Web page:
2021 Vol. 85(1) 16-27
Sally Ann Drucker
What’s in a Name? A Lot, Actually
Paul H. Smith, PhD
Advisory Board, the International Remote Viewing Association
A research discipline is partly defined by its terms. Parapsychology is no exception. I consider recent calls to change some long-standing terms in the field, primarily “parapsychology” and “extrasensory perception.” I specify desiderata for the terms we want to use to identify the nature of our field and the phenomena we explore, then discuss some reasons the changes in question were proposed, including an exploration of goals and motivations for those proposed changes. Counter-arguments against these reasons are then presented, along with justification for preserving the current terminology. I then argue that, though well intended, the strategies and alternatives presented cannot achieve the goals they intend. The two terms most under pressure are defended, and explanations offered as to why these terms remain the best candidates. One undisclosed motivation for such changes may be what I call “Parapsychology’s Stockholm Syndrome,” reflecting the phenomenon also known as “identity with the aggressor” — suggesting that some of the motivation for offering such name changes may arise from the desire to “fit in” with mainstream science, which has long marginalized scientific parapsychology. Rather than rebranding or renaming, we should instead fight for our terminology against attacks from mainstream “aggressors” and their skeptic allies.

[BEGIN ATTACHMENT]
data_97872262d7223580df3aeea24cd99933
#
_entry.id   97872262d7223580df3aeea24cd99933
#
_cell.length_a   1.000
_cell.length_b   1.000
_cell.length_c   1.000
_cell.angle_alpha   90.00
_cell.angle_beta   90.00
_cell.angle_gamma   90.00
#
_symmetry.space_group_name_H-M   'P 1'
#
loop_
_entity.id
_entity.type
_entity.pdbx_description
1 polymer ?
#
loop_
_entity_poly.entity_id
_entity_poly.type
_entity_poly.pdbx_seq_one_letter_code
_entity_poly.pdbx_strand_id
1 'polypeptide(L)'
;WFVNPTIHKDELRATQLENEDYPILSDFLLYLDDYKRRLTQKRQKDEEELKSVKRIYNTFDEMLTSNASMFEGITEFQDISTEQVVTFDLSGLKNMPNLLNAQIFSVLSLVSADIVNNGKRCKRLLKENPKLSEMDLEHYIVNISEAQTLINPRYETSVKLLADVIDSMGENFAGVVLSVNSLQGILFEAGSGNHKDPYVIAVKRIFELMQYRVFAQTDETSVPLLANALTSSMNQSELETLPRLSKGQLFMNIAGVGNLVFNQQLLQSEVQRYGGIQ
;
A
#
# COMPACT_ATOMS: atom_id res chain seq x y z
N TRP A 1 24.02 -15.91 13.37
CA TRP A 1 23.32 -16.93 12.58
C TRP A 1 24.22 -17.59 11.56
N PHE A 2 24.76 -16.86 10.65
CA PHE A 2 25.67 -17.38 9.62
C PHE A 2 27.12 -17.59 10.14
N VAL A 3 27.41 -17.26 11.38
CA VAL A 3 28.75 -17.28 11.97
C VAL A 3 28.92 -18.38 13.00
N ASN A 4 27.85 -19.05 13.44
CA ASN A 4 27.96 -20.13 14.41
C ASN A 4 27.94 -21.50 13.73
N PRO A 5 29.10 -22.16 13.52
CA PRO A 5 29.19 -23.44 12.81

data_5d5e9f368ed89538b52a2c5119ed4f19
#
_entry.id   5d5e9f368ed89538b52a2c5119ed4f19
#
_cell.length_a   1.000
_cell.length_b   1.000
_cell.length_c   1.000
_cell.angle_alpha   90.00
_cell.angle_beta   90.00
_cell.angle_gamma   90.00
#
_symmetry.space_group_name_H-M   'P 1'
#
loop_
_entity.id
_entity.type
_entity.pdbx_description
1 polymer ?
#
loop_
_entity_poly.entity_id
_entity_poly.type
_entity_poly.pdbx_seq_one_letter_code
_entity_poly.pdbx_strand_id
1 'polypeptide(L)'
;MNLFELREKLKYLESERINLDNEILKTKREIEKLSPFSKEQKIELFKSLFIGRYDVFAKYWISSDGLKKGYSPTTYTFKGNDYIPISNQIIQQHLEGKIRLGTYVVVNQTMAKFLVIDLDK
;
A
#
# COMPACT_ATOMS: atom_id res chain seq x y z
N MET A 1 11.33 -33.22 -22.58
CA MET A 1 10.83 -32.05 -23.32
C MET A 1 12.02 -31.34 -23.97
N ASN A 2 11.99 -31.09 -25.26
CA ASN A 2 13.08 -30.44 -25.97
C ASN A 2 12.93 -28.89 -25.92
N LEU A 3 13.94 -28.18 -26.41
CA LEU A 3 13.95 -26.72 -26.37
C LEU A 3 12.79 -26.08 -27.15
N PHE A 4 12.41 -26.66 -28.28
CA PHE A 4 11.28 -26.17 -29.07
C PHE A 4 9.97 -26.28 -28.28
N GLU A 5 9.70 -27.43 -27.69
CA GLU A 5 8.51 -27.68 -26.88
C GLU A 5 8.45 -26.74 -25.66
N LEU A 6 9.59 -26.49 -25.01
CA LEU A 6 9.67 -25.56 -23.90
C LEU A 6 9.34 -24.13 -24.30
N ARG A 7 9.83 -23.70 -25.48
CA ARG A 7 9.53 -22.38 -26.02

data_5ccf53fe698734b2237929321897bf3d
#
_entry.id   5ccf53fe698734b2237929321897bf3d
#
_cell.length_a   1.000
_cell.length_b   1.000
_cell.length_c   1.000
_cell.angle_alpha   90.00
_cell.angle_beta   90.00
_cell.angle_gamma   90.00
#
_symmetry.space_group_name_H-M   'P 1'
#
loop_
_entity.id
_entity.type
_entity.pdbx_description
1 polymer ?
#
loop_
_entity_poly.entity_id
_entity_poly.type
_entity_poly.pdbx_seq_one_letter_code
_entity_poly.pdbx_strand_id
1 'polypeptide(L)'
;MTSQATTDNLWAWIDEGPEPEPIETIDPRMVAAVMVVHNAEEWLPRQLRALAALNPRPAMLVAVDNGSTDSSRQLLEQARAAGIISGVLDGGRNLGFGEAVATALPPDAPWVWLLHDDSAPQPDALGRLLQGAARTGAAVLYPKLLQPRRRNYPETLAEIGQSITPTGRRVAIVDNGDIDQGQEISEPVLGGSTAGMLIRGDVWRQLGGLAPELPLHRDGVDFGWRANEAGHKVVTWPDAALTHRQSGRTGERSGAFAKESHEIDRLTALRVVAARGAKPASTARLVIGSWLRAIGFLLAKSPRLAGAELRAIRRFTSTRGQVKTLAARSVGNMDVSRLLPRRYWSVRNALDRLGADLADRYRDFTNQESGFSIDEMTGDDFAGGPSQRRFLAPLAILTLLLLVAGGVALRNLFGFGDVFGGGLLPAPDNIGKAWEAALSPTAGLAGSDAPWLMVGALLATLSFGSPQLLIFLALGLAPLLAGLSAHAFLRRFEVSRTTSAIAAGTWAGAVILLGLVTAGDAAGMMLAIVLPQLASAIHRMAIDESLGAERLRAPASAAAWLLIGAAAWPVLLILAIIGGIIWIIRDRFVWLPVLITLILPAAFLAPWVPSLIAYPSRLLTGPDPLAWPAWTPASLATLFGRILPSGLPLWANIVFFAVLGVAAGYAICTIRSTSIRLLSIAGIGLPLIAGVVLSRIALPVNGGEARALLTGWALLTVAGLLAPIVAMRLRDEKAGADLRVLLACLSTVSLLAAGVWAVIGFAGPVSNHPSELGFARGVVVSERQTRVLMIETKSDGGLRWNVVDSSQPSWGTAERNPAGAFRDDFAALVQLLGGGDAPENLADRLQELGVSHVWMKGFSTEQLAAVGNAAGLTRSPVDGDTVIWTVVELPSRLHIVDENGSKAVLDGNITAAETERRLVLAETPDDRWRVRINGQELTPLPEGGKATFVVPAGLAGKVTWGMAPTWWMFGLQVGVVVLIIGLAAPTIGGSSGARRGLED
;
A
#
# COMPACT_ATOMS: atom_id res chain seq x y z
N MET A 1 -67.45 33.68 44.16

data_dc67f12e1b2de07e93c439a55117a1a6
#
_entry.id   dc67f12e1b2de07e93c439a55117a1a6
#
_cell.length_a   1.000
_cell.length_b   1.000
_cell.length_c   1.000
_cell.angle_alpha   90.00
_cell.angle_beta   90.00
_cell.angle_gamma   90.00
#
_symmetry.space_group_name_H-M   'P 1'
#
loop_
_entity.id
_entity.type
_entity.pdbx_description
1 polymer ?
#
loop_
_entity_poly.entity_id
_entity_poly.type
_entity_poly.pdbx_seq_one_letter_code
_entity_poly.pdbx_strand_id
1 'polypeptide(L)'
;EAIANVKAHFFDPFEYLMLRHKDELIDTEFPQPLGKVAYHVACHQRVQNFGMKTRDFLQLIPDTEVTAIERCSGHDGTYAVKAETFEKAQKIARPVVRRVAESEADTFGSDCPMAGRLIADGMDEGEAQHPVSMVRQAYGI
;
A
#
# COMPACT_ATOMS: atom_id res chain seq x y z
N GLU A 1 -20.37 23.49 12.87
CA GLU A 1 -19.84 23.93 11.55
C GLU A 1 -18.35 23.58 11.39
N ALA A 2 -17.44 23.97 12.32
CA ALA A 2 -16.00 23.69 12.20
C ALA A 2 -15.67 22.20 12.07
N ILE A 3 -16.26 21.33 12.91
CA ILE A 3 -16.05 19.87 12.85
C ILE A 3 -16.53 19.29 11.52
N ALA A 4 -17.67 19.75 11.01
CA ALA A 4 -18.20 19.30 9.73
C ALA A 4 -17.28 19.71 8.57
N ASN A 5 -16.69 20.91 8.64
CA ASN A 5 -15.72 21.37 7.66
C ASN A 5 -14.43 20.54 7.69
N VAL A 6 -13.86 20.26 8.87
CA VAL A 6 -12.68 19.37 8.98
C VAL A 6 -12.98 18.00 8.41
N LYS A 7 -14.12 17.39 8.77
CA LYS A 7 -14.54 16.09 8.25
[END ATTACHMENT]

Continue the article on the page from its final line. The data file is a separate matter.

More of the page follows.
parapsychology, extrasensory perception, ESP, psychophysical, anomalous cognition